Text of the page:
It inspired me, and I am currently writing a set of very short stories, which I will get published eventually - watch this space for more details. I would like to make it free, but it will be dirt cheap, honest!

If Jesus was around today, I suspect he would be writing short stories.

The reason is that short stories - especially - make a point and leave a lot of the surrounding history and future to the imagination. Jesus Parables were short stories, although they had a different structure and purpose than most short stories, they share something in common - memorability, and a point to make people think.

Stories are of critical importance to any culture. However much people wish to assume that they are "too advanced" or "scientific" to bother with "folk tales", we all know stories from our childhood, from our culture, and they impact the way we do things, and what we believe. At core, stories tell us what to believe, and belief impact action.

Take, for example, the currently popular philosophical writer Ayn Rand. She wrote stories, like Atlas Shrugged, which contained and expounded her philosophy.Even the hardened, capitalist right who follow the (frankly ridiculous) principles she expounds, learnt them from stories. In fact, anyone who wants to expound a popularist philosophy needs to do it in stories - and Christianity in included.

The think is, Christianity is based on myths. Now don't misunderstand me, because I hold myths in very high regard. Myths, like fairy tales, are not "untruths", rather they are truths, conveyed through stories, intended to tell a reality and truth that is difficult to explore any other way. Myths and stories help us to link to a truth that is beyond our empirical grasp, help us link to truths that we can only express in stories.

If we lose our stories, we lose our truths and reality. Stories are important, because stories make us think, an stories encompass our thoughts. My faith, my belief, my truth is built on stories. I am not ashamed of that, because the same applies to everyone. I am just prepared to admit it. Are you? What stories is your truth based on?

Monday, 10 September 2012

The Olympics and Paralympics

They are now over, so it seems like a good time to look back on them as a whole and assess what happened, and what we have learned.

1. We - Britain - are quite capable of putting on a world-class, world-beating event like this, and raising the bar significantly.

2. Clair Balding is our best sports reporter by a country mile. Actually, most of them did a fantastic job, but from what others have said as well as my own observations, Clair was head and shoulders above anyone else. She has been on TV 10 hours a day for the last 6 weeks, it seems!

3. The BBC presentation of the Olympics was exceptional. Channel 4 of the paras rather less so. Did anyone not get irritated by the constant ad breaks? Yes, I know that is how they paid for them, but there were times when they were really inappropriate.

4. The opening and closing ceremonies - in fact, for me, the first and last especially - were real examples of how to put on a huge, multi-media presentation to the world and the stadium.

5. Many thousands of games-makers were some of the stars of this summer. people will give their time and holiday to help out and make the event something special. This is the reality that David Cameron drew his "big society" idea from. However, Cameron expect people to do this all the time, and to replace services that he is withdrawing. It won't happen - people will volunteer to make a difference, but we don't like to be pushed into having to do stuff.

6. A lot of the predicted chaos in Londons transport systems never materialised. I suspect people found a way around it, although I did hear some complaints that the trains were far busier. But this doesn't excuse the fact that LOGOC prioritised some "special" people over the regular residents of London. That elitism does not go down well.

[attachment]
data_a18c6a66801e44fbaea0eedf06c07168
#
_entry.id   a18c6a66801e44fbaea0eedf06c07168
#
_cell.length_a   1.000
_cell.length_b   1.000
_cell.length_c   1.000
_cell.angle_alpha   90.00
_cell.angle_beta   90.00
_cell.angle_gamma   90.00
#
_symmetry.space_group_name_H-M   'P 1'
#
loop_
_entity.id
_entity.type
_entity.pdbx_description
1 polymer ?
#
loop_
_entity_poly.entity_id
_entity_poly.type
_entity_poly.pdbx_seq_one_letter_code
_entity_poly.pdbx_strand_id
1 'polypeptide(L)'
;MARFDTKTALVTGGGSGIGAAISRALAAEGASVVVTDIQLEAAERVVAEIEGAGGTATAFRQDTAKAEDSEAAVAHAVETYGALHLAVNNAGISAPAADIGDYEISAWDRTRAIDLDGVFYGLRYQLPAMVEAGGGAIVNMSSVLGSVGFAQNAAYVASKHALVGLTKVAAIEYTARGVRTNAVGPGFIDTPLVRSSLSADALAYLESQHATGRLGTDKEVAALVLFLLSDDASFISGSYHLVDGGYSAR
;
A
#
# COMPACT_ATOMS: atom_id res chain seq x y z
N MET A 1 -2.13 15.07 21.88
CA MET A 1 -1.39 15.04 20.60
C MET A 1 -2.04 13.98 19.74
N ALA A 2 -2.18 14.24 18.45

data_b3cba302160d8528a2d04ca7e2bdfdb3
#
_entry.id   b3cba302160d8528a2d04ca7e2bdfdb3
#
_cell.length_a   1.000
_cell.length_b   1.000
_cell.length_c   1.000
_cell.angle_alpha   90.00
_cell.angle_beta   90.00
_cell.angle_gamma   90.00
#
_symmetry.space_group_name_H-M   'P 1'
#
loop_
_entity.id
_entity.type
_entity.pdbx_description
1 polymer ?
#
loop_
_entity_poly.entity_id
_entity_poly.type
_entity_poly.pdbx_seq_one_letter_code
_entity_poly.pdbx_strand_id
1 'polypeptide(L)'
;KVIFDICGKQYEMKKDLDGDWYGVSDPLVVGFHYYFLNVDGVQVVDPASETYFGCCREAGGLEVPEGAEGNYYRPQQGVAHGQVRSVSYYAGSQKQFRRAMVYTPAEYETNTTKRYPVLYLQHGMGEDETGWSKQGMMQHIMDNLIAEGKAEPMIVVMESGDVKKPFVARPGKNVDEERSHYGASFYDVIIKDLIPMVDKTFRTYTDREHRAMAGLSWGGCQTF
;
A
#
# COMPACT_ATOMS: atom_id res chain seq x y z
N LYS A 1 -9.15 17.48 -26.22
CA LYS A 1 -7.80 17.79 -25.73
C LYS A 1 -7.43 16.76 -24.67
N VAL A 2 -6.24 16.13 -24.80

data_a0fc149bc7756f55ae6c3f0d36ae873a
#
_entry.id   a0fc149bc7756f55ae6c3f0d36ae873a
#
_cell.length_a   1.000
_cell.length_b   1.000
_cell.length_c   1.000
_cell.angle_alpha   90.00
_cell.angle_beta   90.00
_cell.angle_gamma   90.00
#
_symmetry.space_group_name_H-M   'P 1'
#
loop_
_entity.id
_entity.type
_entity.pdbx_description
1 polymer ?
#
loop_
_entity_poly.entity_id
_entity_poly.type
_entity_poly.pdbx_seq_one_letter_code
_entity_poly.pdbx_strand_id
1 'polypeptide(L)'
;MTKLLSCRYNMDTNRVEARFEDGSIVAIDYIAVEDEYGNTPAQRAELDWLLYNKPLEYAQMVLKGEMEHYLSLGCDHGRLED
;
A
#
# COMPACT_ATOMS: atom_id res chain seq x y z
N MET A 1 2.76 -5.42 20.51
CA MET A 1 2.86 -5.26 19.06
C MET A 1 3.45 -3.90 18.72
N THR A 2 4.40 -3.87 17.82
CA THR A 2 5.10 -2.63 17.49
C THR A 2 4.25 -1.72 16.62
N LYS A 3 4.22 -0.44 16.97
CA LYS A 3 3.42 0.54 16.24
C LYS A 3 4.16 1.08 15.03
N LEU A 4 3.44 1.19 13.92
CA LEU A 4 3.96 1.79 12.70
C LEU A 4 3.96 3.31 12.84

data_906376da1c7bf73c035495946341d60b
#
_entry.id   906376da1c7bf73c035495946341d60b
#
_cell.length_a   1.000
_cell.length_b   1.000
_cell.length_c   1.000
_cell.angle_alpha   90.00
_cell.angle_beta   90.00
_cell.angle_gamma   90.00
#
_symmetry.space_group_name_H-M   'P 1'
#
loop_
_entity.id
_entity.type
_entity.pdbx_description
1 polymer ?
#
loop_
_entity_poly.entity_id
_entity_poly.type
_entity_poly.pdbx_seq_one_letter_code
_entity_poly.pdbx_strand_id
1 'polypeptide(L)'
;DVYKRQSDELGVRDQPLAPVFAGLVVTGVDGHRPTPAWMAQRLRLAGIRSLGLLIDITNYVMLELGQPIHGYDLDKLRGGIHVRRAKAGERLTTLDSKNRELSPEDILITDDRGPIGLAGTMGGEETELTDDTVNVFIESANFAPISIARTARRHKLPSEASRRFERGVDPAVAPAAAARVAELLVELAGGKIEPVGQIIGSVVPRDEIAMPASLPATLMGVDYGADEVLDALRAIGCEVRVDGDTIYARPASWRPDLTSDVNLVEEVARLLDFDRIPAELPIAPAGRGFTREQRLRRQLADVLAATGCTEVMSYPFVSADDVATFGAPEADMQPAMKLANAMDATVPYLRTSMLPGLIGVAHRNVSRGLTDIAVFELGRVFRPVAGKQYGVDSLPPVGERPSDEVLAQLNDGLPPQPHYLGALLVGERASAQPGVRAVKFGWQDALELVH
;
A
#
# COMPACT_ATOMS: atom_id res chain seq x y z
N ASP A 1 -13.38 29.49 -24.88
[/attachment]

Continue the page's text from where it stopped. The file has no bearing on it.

7. Having said that, I never heard of any complaints that the public transport was not working well. That in itself is an achievement.

8. We love our NHS. We are rightly proud of it. And we are rightly appalled that the government wants to destroy it.

9. Having been to the Olympic park, and watched a session in the stadium, the venues are stupendous. The stadium is an exceptional venue that we should be very proud of.

10. The British people love quality sports. The ticketing fiasco should have been organised better, knowing that the British people love sports, and would all want to go. Lets be clear, we could have packed every venue for every session. We went to see some top-class sports, and were rewarded with an excellent session of athletics.

11. British people are patriotic, but also very supporting of all quality sporting achievements. The venues roared for the British athletes, but also cheered and applauded and encouraged ALL of the athletes. Yes, we want to see the Brits win, but we mainly want to see spectacular sporting events.

12. We support and believe in our disabled people. As various people have said, the paralympics have changed our perceptions of disability, but I think these changed perceptions were already there. We are the ones who started and have continued to promote disabled sporting activity. The paralympics are, very much, a British creation. That will change from this point onwards, because they have been very decisively made a part of the global Olympic movement.

13.Against, this, David Camerons and ATOSs constant attacks on the disabled are a disgrace.

14. We have come out of a celebration summer of sporting achievement where we feel good about being ourselves. Throughout this, David Cameron and the government policies have been shown up as very much going against this. Given the choice between a summer 2012 country and a Cameron country, I know which one I would choose. Cameron has got it wrong, very wrong, and he needs to change tack.

15. A final spiritual comment. The summer Olympics - both parts - have shown how much we can achieve as people. They are a testament to the wonderful inventiveness and drive we have. People are wonderful - I believe because we are made in the image of God, but YMMV, they are wonderful anyway. I am proud to be both human and British.